UCR Research and Economic Development Newsletter: April 21, 2013
Vice Chancellor for Research and Economic Development
Back Issues of Newsletter: http://or.ucr.edu/vcr/newsletters.aspx
· Faculty Workshops: BRAIN, Big Data, and now Drug Discovery and Design
· Federal Budget Update
· Research Development & Grant Writing News
· NIH Funding presentation
· New NSF Summary Report of Social Science Research Benefits
· Spotted Towhee
Faculty Workshops: BRAIN, Big Data, and now Drug Discovery and Design
My office has been hosting several workshops with the goal of bringing together faculty with common research interests from different departments. At the workshops, faculty are asked to give brief overviews of their research to initiate collaborations.
Workshops are scheduled for:
· BRAIN research: Monday, April 22nd from 1:30 – 3pm in the University Office Building, Room 219. http://doodle.com/x7dt9ne5iszzkeri#table
· Big Data: Monday, May 6th from 1:30 – 3pm in the University Office Building, Room 220. http://doodle.com/474a33emms358psg#table
It’s not too late to sign up using the corresponding doodle pool. If you are interested in a topic but can’t make the date, please add your name to the corresponding doodle poll so we can keep you informed. If you are attending and want to present a PowerPoint, please get it to Jennifer.Jazquez@ucr.edu.
A new workshop is proposed on Drug Discovery and Design. The date is not set. If you are interested, fill out the doodle poll at http://doodle.com/3wdn3tynyynny7fa
Federal Budget Update
UCR has developed a relationship with Lewis-Burke Associates to monitor federal research trends and budgets and to help network with research funding agencies. Lewis-Burke has prepared a detailed summary of the President’s proposed budget. I was intending on writing a summary but that might leave out an agency or a detail important to a faculty member. Therefore, I am attaching the rather lengthy report. For the most part, the proposed budget is good news with increases to NSF, US Department of Energy Office of Science, USDA/NIFA, NEH and NEA. The increases to NIH are minimal. While one can expect the funding numbers to change as it works its way through Congress, it is still useful to see new initiatives that agencies are proposing to get as much advance information as possible on possible new programs.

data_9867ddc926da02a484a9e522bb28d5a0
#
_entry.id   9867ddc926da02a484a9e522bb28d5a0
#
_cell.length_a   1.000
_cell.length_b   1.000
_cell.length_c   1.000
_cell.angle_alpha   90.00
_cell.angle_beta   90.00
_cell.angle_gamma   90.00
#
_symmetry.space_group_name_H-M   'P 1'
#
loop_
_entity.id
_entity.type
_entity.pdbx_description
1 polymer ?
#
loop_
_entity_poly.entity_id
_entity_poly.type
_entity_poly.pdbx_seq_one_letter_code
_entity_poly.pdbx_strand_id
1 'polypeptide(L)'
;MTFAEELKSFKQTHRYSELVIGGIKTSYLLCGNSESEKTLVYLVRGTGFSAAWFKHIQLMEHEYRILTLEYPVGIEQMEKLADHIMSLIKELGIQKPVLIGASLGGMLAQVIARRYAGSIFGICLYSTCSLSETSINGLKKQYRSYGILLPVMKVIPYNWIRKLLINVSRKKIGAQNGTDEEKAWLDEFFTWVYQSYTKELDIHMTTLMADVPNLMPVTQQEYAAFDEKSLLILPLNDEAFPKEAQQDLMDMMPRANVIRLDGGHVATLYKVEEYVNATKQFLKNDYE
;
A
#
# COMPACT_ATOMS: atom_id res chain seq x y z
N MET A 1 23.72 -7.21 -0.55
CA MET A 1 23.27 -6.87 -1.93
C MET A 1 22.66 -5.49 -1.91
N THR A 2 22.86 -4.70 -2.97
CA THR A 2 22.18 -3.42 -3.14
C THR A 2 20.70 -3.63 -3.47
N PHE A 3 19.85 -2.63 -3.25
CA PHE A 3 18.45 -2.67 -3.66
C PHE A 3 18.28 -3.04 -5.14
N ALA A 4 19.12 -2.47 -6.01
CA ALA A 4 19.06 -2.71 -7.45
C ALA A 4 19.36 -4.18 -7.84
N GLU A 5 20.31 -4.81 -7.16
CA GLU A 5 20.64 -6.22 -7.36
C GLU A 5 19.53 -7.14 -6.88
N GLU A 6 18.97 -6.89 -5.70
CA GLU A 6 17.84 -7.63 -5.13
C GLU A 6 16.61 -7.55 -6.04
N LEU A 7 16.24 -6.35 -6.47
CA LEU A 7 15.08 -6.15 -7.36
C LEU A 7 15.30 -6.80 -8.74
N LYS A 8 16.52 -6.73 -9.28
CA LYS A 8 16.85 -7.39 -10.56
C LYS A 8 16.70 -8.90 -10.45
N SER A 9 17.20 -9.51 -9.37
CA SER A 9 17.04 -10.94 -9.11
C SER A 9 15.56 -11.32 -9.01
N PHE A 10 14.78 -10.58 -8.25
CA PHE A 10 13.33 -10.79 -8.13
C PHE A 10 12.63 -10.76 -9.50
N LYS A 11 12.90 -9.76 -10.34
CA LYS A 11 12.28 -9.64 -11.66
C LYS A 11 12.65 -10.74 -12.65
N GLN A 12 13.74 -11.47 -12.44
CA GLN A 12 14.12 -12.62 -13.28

One major change is that NSF will be getting a large increase in funds for education programs at the expense of cuts in other agency programs in this area. Two new programs are
· NSF Research Traineeships (NRT): NRT builds on the Integrative Graduate Education and Research Traineeship (IGERT) program. NRT would be supported at $55.1 million in FY 2014 to “encourage effectual innovation and design of graduate programs to support opportunities within specific disciplines.”
· Catalyzing Advances in Undergraduate STEM Education (CAUSE): CAUSE is a new program with proposed funding of $123.1 million in FY 2014 that aims to maximize the impact of NSF’s undergraduate education activities and build the future STEM workforce through: improved learning and learning environments, broadening participation, and increasing institutional capacity.
Note that the attached reports are for UCR internal use only. They may not be forwarded to colleagues at other institutions or professional associations. Lewis-Burke can help set up meetings at agencies to discuss programs or initiatives. However, faculty members are asked to coordinate contacting them with me to keep UCR in the loop. I have limited travel funds to faculty that are interested in visiting agencies to learn more about programs.
For other budget analysis see
To read the agencies budget documents, see
DOE Office of Science:
Research Development & Grant Writing News
UCR has also subscribed to a newsletter from Academic Research Funding Strategies. It is available on the web at http://research.ucr.edu/OrApps/SP/Info/GrantWriting/GrantWritingNews.aspx. I’m attaching a copy here. This report also should not be shared outside of UCR.
NIH Grants and Research Resources presentation
Karine Le Roch recently hosted a NIH Grant officer, Glen McGugan, to give a presentation on NIH Grants and Research Resources. That presentation is available to UCR researchers on the web at
New NSF Summary Report of Social Science Research Benefits
The National Science Foundation (NSF) released a summary report "Bringing People Into Focus: How Social, Behavioral and Economic Research Addresses National Challenges," that provides examples of the ways in which NSF-funded, basic, social and behavioral science research bears on national security and economic interests. As you may know, there is continued skepticism among some in Congress as to the value of federally supported social science research. See http://www.nsf.gov/news/news_summ.jsp?cntn_id=127535&WT.mc_id=USNSF_51&WT.mc_ev=click for examples of the impacts of NSF funded social science research.
I have a pair of spotted towhees that have been visiting my house the past few months. They are usually pretty reclusive, staying in the underbrush, but some sunflower seed has coaxed them out.
Vice Chancellor for Research and Economic Development
Professor, Computer Science & Engineering
University of California, Riverside
200 University Office Building
Riverside, CA 92521
Assistant: Jennifer Vazquez